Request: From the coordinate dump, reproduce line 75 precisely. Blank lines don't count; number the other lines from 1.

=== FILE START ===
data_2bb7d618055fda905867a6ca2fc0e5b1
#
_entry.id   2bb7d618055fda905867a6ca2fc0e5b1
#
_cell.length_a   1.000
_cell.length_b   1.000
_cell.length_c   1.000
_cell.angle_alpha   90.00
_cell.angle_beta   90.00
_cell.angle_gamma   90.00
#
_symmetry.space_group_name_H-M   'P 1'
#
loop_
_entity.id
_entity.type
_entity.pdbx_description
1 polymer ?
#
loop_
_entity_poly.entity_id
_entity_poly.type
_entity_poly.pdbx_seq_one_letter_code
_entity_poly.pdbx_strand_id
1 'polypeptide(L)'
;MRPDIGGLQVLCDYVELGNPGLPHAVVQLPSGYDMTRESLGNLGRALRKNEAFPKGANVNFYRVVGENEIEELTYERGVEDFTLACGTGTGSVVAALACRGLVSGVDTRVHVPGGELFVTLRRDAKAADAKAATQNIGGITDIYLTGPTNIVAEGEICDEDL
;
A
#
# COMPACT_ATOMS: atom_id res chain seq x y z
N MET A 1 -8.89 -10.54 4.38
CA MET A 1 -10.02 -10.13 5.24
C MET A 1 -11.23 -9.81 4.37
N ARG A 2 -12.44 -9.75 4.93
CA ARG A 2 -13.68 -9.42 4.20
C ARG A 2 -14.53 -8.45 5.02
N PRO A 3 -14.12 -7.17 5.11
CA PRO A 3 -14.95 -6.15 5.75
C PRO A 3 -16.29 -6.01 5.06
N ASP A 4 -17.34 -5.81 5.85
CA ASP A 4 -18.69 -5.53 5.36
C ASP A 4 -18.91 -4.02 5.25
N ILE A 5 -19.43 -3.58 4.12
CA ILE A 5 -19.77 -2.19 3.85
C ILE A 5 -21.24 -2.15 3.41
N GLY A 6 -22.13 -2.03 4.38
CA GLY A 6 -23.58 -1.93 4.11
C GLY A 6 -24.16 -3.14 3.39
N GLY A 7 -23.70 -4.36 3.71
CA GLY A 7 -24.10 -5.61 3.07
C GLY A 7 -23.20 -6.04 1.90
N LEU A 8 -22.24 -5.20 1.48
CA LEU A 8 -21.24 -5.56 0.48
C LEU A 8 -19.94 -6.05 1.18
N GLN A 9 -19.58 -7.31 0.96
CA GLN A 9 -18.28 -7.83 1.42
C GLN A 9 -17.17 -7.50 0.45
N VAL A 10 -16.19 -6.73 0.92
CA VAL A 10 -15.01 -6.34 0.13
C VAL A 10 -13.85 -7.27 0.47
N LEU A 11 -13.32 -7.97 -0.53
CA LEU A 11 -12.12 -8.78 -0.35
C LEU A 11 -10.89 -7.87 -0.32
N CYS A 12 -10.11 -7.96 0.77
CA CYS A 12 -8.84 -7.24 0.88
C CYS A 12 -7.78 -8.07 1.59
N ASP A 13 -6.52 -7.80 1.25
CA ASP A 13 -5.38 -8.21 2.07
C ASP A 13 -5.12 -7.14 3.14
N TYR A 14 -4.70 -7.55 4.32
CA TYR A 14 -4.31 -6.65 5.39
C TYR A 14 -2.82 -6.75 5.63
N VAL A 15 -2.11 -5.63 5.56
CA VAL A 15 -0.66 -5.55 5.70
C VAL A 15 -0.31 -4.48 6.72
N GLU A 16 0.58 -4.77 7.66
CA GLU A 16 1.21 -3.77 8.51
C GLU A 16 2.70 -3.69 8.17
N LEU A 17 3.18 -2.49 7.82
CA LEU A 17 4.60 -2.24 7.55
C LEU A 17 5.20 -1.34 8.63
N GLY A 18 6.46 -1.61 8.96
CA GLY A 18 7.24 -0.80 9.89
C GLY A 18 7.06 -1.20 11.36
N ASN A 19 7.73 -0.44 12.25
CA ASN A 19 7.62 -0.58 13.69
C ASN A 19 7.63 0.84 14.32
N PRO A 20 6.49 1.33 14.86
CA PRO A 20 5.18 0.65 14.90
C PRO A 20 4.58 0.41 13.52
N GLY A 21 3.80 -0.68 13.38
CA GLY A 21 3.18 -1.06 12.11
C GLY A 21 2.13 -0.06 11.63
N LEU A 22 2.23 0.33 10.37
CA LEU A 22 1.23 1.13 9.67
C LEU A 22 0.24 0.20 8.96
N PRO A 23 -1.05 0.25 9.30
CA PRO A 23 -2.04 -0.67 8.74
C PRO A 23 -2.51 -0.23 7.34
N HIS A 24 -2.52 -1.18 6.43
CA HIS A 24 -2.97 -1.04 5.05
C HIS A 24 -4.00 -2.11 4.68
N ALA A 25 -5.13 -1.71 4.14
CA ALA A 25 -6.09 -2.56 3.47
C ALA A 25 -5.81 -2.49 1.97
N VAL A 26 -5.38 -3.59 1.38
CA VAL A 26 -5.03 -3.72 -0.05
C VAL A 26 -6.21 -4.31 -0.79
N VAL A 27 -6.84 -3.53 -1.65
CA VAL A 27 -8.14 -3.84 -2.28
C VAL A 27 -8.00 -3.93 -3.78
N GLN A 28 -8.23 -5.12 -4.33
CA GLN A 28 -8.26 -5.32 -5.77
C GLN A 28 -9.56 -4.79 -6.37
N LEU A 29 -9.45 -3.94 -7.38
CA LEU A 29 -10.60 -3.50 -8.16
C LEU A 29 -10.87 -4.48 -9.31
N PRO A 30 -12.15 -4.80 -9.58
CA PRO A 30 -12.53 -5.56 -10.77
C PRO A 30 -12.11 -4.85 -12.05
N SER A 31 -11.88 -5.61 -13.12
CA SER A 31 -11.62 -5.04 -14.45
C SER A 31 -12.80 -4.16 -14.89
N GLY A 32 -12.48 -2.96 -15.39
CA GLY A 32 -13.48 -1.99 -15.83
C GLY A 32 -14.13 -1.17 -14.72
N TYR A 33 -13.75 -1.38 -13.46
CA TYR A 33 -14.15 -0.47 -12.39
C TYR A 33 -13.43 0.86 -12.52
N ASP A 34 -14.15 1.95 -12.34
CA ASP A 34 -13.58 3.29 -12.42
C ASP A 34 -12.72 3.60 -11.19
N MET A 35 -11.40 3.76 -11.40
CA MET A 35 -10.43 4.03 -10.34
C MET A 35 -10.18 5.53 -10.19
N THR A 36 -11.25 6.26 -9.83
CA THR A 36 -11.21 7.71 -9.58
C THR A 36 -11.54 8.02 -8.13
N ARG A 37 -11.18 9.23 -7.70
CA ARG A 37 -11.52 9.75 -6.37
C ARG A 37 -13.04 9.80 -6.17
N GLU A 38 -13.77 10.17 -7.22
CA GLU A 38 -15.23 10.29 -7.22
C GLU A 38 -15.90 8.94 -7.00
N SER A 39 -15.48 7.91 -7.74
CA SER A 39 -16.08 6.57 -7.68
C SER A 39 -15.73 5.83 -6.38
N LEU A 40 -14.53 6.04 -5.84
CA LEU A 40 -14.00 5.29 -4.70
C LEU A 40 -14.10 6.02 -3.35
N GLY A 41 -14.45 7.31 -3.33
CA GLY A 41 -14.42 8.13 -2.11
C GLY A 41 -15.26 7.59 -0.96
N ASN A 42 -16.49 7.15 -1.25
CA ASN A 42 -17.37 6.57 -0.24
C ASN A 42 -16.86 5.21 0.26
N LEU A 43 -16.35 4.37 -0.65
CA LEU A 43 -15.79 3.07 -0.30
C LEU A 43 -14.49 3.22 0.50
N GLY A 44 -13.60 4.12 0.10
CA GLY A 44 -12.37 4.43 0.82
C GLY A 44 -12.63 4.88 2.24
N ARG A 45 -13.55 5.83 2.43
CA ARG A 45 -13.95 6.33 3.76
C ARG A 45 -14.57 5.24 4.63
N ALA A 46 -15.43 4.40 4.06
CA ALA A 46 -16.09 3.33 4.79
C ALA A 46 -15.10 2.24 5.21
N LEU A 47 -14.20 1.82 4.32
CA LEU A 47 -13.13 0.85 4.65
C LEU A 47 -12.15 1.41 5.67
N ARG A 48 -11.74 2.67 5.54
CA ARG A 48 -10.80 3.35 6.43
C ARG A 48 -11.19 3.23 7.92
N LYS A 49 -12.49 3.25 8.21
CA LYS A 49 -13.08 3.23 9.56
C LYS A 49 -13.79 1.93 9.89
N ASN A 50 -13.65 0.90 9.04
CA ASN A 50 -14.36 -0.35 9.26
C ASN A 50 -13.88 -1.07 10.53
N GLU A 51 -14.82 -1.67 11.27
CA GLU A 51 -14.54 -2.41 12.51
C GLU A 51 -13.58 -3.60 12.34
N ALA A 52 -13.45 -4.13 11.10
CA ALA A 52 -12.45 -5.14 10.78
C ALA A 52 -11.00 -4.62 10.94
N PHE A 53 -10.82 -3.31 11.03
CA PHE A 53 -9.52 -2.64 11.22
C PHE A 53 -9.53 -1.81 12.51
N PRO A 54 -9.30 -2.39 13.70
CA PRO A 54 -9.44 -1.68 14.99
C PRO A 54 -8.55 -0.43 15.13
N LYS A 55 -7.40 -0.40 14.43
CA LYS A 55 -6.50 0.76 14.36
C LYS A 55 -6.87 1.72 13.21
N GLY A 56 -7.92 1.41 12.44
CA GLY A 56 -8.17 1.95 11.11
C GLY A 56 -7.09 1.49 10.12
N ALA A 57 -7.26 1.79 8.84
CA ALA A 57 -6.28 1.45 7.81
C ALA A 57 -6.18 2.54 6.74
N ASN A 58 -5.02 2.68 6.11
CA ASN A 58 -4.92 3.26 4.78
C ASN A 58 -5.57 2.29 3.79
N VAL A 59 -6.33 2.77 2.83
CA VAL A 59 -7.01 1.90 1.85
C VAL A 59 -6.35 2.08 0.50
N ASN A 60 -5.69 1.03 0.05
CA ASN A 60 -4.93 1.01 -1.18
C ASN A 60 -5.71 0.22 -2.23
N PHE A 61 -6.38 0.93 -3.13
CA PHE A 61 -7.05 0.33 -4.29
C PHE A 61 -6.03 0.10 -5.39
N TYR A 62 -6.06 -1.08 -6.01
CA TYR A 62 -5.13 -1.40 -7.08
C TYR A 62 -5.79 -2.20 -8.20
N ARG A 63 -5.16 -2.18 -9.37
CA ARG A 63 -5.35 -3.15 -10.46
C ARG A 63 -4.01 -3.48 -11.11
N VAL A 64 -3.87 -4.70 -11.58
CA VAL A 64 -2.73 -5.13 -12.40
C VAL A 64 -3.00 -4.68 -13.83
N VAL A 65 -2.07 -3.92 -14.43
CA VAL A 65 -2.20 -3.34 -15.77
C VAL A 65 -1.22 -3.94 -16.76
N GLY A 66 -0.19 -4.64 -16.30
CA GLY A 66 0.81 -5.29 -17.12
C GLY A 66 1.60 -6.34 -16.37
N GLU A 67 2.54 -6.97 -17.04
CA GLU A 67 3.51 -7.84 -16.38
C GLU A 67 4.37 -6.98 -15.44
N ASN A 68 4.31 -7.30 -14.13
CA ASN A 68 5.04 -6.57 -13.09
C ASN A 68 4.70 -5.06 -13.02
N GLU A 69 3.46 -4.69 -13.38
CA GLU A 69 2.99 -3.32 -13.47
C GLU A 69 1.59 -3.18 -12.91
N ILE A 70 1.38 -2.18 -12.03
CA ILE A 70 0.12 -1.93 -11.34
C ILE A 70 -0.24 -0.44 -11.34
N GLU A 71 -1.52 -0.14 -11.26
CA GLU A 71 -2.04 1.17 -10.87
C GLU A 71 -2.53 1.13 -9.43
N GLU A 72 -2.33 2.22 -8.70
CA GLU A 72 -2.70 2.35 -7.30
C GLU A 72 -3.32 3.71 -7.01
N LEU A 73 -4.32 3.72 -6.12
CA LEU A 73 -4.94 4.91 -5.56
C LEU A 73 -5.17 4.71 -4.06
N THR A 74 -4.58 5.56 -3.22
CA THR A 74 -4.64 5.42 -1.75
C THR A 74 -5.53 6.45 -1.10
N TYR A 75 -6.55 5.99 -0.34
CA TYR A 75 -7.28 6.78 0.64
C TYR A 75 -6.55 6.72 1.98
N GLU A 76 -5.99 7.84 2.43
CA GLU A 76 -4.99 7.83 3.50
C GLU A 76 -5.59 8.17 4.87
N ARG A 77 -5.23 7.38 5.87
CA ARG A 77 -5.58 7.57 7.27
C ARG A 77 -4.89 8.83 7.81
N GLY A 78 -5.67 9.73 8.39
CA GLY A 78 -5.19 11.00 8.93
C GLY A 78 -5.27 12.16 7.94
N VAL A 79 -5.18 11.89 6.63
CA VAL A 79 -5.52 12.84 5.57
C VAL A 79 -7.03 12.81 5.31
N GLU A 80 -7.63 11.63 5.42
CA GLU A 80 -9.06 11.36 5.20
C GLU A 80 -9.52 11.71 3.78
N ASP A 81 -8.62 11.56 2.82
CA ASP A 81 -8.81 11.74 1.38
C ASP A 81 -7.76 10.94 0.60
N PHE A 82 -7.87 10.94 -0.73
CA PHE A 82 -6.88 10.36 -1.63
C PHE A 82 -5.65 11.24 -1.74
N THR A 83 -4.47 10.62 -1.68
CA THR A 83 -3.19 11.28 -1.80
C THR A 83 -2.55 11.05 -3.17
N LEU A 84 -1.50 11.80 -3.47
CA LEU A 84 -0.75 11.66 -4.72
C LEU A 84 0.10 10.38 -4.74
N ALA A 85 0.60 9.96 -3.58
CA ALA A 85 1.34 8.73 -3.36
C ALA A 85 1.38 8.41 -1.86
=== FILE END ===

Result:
C VAL A 15 -0.31 -4.48 6.72